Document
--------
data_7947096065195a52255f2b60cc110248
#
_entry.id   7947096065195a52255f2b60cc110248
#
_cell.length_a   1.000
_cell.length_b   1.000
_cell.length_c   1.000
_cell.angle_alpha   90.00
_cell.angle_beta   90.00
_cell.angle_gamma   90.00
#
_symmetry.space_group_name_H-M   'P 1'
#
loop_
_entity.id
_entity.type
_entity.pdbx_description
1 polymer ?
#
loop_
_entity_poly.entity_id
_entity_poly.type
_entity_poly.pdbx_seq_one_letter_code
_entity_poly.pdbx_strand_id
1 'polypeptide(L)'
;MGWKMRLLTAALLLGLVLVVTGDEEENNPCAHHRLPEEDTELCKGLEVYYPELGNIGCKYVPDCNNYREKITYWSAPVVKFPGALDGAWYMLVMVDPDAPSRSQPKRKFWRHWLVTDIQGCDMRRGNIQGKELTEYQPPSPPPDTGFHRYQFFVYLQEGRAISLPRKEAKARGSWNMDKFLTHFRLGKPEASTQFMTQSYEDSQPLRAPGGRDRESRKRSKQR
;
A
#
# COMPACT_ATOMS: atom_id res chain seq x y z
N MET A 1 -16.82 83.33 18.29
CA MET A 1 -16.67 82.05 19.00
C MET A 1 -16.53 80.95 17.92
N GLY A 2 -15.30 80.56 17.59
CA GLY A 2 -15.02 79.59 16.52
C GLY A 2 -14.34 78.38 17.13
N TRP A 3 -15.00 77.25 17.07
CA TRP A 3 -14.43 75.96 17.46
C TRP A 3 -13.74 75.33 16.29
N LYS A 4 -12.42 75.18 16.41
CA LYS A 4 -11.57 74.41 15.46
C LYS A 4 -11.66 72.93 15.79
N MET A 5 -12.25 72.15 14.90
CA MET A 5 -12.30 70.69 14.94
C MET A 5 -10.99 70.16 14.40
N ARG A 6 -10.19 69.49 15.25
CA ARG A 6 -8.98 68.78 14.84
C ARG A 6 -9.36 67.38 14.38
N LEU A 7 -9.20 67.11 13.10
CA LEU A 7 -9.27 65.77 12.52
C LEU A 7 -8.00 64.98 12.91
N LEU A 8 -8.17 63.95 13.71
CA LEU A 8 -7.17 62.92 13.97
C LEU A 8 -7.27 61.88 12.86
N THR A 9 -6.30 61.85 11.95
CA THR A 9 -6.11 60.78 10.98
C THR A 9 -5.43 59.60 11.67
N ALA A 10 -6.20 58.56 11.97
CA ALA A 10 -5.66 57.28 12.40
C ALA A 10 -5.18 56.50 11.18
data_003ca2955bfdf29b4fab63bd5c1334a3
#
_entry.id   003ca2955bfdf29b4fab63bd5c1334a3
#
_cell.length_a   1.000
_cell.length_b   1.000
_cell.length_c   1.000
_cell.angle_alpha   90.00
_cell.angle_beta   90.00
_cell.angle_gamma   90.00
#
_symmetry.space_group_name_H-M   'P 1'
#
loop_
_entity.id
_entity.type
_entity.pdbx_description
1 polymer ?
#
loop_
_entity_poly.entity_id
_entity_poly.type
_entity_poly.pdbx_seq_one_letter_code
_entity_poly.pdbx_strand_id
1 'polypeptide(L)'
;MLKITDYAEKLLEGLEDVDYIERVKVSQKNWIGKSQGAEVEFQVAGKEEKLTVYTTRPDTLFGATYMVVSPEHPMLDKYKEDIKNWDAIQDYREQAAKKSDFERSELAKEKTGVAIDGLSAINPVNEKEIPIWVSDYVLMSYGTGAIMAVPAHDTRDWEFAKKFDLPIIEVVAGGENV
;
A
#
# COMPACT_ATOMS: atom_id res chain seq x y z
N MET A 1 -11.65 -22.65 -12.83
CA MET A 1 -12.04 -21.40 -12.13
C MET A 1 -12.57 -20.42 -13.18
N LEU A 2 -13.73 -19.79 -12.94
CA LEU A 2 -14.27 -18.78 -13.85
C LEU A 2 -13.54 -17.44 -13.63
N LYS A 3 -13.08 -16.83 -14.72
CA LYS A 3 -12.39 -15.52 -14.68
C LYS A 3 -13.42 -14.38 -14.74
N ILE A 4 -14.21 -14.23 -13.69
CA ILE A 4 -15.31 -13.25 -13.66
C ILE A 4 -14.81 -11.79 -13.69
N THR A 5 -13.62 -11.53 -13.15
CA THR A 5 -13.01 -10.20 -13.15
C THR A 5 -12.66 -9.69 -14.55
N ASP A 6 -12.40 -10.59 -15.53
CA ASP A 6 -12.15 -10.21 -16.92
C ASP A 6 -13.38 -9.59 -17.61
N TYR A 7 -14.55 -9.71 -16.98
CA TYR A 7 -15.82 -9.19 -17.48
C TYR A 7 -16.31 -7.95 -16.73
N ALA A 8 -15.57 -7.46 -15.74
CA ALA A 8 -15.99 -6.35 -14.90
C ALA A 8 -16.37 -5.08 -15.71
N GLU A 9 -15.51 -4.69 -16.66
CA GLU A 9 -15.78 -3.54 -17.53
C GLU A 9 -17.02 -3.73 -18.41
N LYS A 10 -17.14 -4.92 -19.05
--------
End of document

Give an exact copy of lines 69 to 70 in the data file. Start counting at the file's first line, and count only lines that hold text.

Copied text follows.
_cell.angle_beta   90.00
_cell.angle_gamma   90.00